The drama, though, kept many Africans riveted. There seemed to be agreement that Kenya had set a new threshold, and the events that played out live had to lead to some response in several countries, because other Africans seeing “unAfrican” electoral openness and fairhandedness previously thought to be impossible, had made a deep impression.
In Tanzania, where the ruling CCM routinely mugs the opposition at election, and where the less authoritarian President Samia Suluhu Hassan took power in 2020 after the abrupt death of her authoritarian predecessor John Magufuli, there was a lot of comment about the “Kenyan example” being witnessed, offering a model for the country’s troubled constitutional and electoral reform.
Ugandans mostly had a feast, using the Kenyan developments to mock the government of President Yoweri Museveni, in power for 36 years now, whose elections are usually marked by widespread crackdown of the opposition, violence, and internet and social media shutdowns.
At a big-picture level, there was something more profound.
There has been a serious ongoing exploration of what “democracy model” is best for Africa.
Until recently, the “development model,” was championed in Ethiopia by the late Meles Zenawi and in East Africa by President Paul Kagame and his ruling Rwanda Patriotic Front had a good run. Highly technocratic, limiting the chaotic and freewheeling – and sometimes highly ethnic – politics at the street level, hard on corruption, and heavily focused on delivering goods and services, was winning out.
The Western-style liberal democracy thrived too, but at its best, it was in the tiny island states like Mauritius and Seychelles, and in smaller countries on mainland Africa like Botswana and Namibia.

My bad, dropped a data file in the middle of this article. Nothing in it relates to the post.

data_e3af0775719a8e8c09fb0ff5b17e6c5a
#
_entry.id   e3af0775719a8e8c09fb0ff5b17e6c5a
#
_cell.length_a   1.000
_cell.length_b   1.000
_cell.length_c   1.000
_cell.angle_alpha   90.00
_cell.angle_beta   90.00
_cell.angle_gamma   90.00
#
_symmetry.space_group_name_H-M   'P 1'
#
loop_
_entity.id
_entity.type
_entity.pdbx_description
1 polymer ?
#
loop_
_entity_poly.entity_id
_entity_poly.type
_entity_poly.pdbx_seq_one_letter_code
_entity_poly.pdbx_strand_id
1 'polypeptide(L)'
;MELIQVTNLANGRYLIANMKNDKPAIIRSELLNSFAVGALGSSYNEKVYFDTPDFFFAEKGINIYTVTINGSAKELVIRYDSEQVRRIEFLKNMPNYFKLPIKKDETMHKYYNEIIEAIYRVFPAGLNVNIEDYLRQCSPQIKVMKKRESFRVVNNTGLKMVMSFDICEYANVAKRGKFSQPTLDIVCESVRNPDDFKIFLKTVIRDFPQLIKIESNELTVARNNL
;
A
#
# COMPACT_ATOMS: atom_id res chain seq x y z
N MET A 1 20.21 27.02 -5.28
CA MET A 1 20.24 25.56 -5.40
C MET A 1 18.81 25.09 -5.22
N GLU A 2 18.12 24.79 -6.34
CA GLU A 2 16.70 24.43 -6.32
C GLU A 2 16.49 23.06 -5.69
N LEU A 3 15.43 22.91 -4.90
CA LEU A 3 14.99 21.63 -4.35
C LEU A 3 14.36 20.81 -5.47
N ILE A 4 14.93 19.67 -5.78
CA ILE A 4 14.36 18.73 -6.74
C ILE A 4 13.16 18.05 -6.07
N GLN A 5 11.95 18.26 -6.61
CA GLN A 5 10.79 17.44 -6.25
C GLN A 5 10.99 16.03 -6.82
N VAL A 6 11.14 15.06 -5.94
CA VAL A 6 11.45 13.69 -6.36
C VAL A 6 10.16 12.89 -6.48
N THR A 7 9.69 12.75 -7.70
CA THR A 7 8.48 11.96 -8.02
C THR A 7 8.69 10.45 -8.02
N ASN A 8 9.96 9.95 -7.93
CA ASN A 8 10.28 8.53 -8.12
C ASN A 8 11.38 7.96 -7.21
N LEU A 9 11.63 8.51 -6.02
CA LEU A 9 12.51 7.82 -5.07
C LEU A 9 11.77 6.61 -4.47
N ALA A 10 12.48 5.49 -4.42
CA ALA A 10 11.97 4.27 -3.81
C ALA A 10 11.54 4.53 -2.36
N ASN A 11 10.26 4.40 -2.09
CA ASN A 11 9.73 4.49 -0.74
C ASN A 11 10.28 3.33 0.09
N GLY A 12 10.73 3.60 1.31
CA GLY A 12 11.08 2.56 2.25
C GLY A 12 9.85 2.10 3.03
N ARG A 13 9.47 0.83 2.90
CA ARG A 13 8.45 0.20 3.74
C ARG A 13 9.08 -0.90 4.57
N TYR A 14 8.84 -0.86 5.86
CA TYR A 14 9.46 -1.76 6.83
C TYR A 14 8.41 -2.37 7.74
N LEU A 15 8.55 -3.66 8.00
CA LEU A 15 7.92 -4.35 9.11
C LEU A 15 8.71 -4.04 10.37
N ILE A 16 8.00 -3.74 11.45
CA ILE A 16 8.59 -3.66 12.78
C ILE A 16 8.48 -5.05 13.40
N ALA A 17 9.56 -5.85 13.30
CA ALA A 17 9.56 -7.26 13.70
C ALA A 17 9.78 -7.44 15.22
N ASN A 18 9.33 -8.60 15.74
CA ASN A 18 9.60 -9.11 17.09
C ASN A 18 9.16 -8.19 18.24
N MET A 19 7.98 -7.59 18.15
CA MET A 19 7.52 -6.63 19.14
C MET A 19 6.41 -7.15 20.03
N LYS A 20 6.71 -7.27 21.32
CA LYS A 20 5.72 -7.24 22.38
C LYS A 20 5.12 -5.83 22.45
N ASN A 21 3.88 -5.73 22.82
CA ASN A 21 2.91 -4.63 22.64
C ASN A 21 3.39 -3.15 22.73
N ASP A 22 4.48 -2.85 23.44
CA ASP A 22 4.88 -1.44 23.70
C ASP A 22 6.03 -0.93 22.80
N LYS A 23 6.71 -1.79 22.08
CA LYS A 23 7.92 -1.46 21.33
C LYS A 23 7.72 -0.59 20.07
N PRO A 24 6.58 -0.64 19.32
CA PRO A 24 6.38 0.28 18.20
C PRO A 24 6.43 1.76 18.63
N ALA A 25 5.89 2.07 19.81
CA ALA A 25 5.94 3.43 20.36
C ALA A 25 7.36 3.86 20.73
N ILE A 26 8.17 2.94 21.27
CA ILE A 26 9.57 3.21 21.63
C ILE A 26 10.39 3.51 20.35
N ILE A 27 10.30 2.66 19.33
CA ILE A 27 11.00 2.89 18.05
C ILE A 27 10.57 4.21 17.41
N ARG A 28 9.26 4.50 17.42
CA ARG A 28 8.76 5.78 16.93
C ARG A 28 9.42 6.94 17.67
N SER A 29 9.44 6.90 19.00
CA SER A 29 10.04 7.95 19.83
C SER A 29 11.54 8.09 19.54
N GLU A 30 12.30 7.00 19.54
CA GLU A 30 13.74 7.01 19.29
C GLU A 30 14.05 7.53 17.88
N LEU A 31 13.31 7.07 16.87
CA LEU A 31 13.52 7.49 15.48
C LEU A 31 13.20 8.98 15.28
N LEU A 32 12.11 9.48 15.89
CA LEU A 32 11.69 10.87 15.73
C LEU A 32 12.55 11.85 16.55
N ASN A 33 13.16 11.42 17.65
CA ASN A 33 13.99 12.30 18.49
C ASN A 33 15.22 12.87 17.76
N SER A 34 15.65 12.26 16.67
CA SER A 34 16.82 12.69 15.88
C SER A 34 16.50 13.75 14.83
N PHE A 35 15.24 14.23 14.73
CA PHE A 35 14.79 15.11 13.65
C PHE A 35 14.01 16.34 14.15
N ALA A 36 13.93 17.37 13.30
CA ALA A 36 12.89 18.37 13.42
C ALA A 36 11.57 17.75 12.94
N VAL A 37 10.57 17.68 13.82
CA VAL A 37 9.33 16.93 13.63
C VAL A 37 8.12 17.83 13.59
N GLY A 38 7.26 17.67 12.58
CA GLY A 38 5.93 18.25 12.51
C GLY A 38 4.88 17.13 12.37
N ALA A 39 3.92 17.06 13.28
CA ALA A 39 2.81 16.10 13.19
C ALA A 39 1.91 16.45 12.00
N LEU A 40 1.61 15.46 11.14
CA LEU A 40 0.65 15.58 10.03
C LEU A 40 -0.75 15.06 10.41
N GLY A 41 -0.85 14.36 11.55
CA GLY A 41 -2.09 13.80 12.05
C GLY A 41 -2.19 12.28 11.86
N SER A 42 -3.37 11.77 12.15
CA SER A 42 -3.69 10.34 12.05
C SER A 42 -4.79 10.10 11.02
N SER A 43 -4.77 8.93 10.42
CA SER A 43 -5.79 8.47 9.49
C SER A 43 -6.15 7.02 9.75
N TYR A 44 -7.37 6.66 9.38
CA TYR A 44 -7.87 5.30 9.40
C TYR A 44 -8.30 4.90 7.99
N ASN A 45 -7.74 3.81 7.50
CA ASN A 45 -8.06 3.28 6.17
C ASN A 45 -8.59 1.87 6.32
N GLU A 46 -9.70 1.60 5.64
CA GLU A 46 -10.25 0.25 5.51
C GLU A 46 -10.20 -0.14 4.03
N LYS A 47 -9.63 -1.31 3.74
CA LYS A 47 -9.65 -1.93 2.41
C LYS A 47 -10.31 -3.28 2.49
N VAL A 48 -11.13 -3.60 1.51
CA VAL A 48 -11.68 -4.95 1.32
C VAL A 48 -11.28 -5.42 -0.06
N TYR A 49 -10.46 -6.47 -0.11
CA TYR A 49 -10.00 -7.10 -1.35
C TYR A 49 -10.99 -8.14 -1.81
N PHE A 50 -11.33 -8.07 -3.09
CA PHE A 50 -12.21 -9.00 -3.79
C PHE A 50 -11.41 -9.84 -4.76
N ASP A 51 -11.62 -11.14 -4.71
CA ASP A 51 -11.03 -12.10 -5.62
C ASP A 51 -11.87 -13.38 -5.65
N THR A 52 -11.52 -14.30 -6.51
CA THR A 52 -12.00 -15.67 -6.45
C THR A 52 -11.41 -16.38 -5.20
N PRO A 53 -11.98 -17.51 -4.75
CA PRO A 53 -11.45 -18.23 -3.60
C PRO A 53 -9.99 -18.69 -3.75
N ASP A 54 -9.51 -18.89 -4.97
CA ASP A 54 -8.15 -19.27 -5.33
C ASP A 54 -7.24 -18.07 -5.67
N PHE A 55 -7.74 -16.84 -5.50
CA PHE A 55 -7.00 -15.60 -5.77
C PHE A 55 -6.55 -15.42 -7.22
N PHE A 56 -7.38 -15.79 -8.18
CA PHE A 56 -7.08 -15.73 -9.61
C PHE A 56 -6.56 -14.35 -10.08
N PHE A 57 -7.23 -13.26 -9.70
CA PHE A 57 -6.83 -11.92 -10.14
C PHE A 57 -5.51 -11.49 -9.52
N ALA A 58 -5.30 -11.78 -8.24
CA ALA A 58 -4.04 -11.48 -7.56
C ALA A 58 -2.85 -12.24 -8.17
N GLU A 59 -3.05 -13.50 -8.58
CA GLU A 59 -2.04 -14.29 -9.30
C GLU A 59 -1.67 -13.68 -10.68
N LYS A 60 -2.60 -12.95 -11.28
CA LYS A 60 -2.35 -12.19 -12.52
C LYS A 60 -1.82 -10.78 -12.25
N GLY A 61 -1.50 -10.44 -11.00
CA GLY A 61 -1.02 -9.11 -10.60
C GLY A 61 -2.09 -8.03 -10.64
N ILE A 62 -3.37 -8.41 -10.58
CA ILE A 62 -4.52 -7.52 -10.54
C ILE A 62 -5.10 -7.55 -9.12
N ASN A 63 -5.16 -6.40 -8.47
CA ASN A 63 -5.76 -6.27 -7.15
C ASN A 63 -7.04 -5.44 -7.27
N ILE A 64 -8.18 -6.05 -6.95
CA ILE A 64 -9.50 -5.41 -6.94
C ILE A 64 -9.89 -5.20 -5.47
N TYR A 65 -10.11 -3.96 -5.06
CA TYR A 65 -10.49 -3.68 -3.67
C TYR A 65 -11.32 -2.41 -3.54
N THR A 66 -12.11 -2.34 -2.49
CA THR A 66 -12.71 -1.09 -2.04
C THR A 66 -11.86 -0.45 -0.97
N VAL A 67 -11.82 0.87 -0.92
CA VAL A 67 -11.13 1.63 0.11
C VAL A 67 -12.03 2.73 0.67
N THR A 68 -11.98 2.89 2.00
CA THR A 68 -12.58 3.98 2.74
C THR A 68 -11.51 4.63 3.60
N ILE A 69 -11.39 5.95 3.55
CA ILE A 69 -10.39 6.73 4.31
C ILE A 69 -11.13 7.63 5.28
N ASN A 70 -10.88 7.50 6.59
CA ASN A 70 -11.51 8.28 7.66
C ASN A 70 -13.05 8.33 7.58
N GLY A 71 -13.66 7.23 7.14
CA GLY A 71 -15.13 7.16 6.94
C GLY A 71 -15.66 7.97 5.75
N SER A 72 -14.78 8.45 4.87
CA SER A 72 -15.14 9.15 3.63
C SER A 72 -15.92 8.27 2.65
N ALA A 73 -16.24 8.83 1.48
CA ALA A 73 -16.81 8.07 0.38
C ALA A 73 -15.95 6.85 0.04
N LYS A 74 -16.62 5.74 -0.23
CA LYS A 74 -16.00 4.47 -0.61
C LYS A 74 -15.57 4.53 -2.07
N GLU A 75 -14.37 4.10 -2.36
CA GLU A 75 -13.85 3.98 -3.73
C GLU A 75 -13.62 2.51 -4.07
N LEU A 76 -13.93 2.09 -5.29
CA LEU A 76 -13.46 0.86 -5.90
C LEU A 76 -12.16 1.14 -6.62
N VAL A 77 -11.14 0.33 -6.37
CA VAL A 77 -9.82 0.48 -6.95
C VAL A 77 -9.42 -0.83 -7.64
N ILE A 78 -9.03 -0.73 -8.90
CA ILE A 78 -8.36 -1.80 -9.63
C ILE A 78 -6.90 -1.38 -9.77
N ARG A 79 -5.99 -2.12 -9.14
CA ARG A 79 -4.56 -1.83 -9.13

In the big African nations like Nigeria, Ghana, Kenya and South Africa, liberal democracy was discredited by grand corruption, incompetence, a dominant ruling party that always manages to smother rivals at the vote, and the ethnic polarisation brought by cutthroat electoral competition.
For a while, too, the model in Uganda, of a quasi-one party dominated system, with strongman Museveni at the top, and an aggressively free market system, captured the imagination, but it became difficult to replicate elsewhere, and at home began to sink under patronage politics as Museveni’s rule grew long.
What happened in Kenya was different and new in that it went over the top, and weaponised electoral openness, at a time when Africa is facing a democracy crisis. By happy coincidence, it happened when the country moved to its first election, where the old ethnic and regional divides were blurred, and a class-based politics around the distribution of economic good and opportunities emerged. Those three factors, made the moment possible.
Now, these might be the enduring contribution of Ruto and his “hustlers”. And Raila’s (and outgoing President Uhuru Kenyatta), for putting a knife in the great Kenyan ethnic divide – that between the Kikuyu and Luo.
And for Africa, as the Raila election slogan went, “Inawezekana.” It’s possible. Both rivals won.